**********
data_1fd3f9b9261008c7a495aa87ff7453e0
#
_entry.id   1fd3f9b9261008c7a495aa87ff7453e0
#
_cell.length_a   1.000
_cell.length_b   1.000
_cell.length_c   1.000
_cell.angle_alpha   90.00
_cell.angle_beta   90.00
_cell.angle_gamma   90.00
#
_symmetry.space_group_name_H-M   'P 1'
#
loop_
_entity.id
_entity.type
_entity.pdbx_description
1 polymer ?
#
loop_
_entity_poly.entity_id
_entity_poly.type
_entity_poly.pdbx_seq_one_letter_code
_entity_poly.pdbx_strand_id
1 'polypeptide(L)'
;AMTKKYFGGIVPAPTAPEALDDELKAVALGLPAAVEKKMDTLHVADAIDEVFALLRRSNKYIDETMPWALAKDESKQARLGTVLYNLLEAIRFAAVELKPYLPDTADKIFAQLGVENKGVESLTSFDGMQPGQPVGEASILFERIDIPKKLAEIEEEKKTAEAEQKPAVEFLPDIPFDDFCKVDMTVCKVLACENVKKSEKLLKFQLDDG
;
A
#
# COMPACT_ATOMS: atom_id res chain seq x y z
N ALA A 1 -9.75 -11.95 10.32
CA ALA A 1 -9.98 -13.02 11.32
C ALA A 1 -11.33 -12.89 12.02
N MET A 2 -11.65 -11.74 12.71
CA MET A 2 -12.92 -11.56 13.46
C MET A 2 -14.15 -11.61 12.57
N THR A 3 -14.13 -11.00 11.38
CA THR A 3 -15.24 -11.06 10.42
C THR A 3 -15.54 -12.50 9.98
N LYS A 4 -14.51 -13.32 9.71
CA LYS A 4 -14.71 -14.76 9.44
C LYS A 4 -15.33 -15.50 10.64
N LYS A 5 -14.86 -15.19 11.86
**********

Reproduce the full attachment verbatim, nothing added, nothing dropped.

data_1fd3f9b9261008c7a495aa87ff7453e0
#
_entry.id   1fd3f9b9261008c7a495aa87ff7453e0
#
_cell.length_a   1.000
_cell.length_b   1.000
_cell.length_c   1.000
_cell.angle_alpha   90.00
_cell.angle_beta   90.00
_cell.angle_gamma   90.00
#
_symmetry.space_group_name_H-M   'P 1'
#
loop_
_entity.id
_entity.type
_entity.pdbx_description
1 polymer ?
#
loop_
_entity_poly.entity_id
_entity_poly.type
_entity_poly.pdbx_seq_one_letter_code
_entity_poly.pdbx_strand_id
1 'polypeptide(L)'
;AMTKKYFGGIVPAPTAPEALDDELKAVALGLPAAVEKKMDTLHVADAIDEVFALLRRSNKYIDETMPWALAKDESKQARLGTVLYNLLEAIRFAAVELKPYLPDTADKIFAQLGVENKGVESLTSFDGMQPGQPVGEASILFERIDIPKKLAEIEEEKKTAEAEQKPAVEFLPDIPFDDFCKVDMTVCKVLACENVKKSEKLLKFQLDDG
;
A
#
# COMPACT_ATOMS: atom_id res chain seq x y z
N ALA A 1 -9.75 -11.95 10.32
CA ALA A 1 -9.98 -13.02 11.32
C ALA A 1 -11.33 -12.89 12.02
N MET A 2 -11.65 -11.74 12.71
CA MET A 2 -12.92 -11.56 13.46
C MET A 2 -14.15 -11.61 12.57
N THR A 3 -14.13 -11.00 11.38
CA THR A 3 -15.24 -11.06 10.42
C THR A 3 -15.54 -12.50 9.98
N LYS A 4 -14.51 -13.32 9.71
CA LYS A 4 -14.71 -14.76 9.44
C LYS A 4 -15.33 -15.50 10.64
N LYS A 5 -14.86 -15.19 11.86